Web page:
Benchmark Results: PCMark Vantage Storage Test
Overall, PCMark Vantage seems to actually like the 25 nm Vertex 2 drive better, going so far as to demonstrate a significant gain from upgrading OCZ's 1.11 firmware to 1.29 on the 34 nm-based SSD.
The tests that comprise PCMark’s HDD suite are much more difficult to interpret with regularity. Nevertheless, this is as close as we get to real-world workloads reflecting SSD performance.
Our results seem to be all over the place, ranging from exceptionally positive in favor of the new Vertex 2 to slightly disappointing. None of the scores, however, are as bad in these trace-based workloads as the CystalDiskMark numbers would have otherwise suggested.
It looks like the worst finish is in the Vista Startup Throughput metric, where the new Vertex 2 loses just over 7% of its score with the 1.29 firmware installed in the older drive. On the other hand, the best finish is in PCMark Vantage’s Windows Defender test, where the new SSD achieves a 56% improvement over its predecessor. Interestingly, both benchmarks, which use 4 KB blocks, are dominated by reads (Windows Defender is 99% reads, while Vista start-up is 84% reads).
The bottom line here is that, almost assuredly, there are more situations where the old and new Vertex 2 drives trade blows in real-world desktop environments, rather than the new drive simply hemorrhaging performance, as you might think after considering the Iometer and CDM benchmarks.
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Mushkin.com have a letter posted on the website that they will not be going to 25nm as the drives life cycle is less than half that of a 3*nm drive. Also the performance is not there.Reply
LeekayMushkin.com have a letter posted on the website that they will not be going to 25nm as the drives life cycle is less than half that of a 3*nm drive. Also the performance is not there.Reply
Depending on supply of 34 nm NAND, that's probably not a sustainable position to take. IMFT isn't going to decide to shift back to 34 nm.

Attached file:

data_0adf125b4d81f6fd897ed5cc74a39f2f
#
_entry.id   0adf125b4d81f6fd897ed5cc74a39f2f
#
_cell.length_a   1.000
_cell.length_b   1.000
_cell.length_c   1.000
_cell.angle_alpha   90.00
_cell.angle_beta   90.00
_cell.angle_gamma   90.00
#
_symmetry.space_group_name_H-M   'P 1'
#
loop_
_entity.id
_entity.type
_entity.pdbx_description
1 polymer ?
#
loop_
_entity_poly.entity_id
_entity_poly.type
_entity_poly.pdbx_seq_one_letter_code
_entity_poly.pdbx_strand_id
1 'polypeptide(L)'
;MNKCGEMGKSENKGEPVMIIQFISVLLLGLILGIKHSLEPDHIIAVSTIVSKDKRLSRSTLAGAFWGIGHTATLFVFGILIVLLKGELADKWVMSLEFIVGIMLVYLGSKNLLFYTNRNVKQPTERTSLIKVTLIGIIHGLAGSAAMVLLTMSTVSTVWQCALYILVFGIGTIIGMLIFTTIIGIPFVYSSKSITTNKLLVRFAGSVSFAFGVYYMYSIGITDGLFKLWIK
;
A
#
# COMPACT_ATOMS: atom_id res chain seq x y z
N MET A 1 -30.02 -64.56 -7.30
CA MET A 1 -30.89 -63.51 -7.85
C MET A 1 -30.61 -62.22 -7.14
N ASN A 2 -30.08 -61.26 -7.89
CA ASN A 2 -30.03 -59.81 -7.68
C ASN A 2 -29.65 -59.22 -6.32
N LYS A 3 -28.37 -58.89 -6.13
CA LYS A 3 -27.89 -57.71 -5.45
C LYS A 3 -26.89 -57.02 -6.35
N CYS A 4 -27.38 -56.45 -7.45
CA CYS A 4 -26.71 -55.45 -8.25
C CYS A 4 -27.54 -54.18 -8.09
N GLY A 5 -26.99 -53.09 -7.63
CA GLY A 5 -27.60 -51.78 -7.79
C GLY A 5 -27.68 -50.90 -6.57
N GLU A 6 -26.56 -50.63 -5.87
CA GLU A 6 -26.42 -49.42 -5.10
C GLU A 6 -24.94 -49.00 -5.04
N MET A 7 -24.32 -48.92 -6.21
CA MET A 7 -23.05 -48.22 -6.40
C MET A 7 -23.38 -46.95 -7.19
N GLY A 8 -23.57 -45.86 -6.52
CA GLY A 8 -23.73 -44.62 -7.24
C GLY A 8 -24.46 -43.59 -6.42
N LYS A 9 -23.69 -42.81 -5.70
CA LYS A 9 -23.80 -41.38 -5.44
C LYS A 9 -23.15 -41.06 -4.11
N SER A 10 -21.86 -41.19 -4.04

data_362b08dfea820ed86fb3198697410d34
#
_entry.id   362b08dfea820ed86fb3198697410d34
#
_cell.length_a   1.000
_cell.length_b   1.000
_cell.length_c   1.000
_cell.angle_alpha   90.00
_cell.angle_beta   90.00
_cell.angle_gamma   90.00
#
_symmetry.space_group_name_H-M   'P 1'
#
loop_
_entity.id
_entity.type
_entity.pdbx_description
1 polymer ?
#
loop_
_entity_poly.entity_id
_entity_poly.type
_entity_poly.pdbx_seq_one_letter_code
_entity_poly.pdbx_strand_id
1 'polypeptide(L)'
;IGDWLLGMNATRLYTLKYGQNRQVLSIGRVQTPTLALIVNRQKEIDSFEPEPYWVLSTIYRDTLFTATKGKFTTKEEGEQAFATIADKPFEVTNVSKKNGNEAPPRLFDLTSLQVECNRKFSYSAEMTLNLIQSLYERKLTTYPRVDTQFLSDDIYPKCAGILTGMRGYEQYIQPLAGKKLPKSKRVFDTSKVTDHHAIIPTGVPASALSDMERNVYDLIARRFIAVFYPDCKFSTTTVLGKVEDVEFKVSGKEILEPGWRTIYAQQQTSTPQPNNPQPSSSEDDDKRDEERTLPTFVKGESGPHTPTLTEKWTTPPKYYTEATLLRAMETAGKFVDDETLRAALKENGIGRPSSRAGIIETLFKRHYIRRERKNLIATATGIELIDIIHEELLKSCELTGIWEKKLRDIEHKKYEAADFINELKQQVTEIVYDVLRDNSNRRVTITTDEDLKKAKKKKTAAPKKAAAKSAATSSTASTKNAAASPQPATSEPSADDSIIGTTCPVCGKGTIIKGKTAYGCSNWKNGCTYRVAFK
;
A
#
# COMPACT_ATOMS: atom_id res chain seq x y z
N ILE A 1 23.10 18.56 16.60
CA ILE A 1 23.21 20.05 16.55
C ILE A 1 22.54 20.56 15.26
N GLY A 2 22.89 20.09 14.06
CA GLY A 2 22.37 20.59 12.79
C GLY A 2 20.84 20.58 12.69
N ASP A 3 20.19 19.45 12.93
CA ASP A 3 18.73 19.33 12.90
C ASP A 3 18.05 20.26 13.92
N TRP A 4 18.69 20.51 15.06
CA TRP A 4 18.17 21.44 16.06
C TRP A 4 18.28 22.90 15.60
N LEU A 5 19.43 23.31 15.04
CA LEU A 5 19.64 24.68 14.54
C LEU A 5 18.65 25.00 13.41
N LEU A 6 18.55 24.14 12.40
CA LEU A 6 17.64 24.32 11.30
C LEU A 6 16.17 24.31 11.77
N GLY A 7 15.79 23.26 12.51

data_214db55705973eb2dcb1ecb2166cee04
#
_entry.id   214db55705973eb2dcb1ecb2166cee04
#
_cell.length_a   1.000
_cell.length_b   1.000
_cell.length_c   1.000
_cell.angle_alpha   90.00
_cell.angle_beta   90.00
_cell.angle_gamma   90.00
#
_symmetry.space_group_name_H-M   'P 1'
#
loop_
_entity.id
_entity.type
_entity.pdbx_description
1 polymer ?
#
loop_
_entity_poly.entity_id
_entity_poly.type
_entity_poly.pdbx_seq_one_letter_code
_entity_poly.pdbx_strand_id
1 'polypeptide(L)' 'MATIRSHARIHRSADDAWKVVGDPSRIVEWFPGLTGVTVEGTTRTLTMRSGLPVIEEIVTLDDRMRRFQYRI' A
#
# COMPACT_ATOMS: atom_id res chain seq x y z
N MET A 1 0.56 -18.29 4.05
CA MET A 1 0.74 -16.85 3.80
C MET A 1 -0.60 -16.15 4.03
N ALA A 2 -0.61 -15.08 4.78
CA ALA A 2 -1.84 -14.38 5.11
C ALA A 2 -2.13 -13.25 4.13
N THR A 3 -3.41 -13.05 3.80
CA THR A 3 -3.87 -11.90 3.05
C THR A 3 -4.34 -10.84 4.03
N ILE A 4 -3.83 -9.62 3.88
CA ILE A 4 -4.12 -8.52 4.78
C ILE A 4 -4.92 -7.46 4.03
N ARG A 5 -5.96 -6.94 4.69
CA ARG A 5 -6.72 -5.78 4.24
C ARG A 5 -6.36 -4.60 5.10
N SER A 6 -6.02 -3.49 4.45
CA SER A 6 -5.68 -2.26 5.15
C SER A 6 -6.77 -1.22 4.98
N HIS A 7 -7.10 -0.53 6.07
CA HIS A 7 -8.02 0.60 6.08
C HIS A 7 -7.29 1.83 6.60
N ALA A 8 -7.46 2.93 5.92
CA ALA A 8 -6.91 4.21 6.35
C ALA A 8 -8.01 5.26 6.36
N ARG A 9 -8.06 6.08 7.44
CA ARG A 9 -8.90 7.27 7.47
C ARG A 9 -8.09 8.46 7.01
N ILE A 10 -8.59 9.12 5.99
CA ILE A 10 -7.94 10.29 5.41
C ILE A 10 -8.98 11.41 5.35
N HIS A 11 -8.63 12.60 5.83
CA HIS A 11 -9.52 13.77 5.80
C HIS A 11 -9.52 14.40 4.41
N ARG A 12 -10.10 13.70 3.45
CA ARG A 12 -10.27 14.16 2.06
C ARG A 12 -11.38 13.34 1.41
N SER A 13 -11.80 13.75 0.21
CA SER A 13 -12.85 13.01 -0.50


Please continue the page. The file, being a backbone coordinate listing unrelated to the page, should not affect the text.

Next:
At the risk of contradicting myself, Intel will be using 34 nm NAND on its next-gen 6 Gb/s Elmcrest drives. It's not like the flash isn't disappearing entirely, but the vendors making the switch seem to be motivated largely by cost-cutting reasons.
Nicely done Mr. Angelini; however, I still think OCZ pulled a nasty car-salesman tactic on their newest 25 nm NAND SSD products, and as such will be looking elsewhere to purchase any future SSD. Blaming resellers or other sources for the SKU is an incompetent way of deflecting fault and has made them look even more silly.Reply
Thanks radiovan. Like I mentioned in the story, we'll have to see if companies like Corsair and Patriot are able to get their upcoming renamed SKUs onto Newegg, Tigerdirect, Zipzoom, etc.Reply
Ok, but when will we be able to buy ssd's that are $100 @ 1TB capacity?Reply
1.29 Firmware....how nice... pity that ocz only documents 1.28 for the moment.Reply
And then again why not update the 25nm to 1.29 too?
But I guess consistency is not always wished when trying to demonstrate something
binoyskiOk, but when will we be able to buy ssd's that are $100 @ 1TB capacity?in about 10 years or so....that's a very big maybeReply
Don't lie, Chris. We all know you still have (and love) that little Miata.Reply
binoyskiOk, but when will we be able to buy ssd's that are $100 @ 1TB capacity?Reply
when you throw a shoes to bush again meaby lol
It is all about profit.Reply
The real reason is that going to cheaper flash with a 3000 cycle life to reduce the total cost of production (and therefore increase profit) means ... increasing the amount of redundant memory to replace the flash that dies due to wear ... and that process means better error correction is required to achieve that ... therefore performance is effected.
Chris ... I got it into one sentence ... albeit a horrible one.
Nice article mate.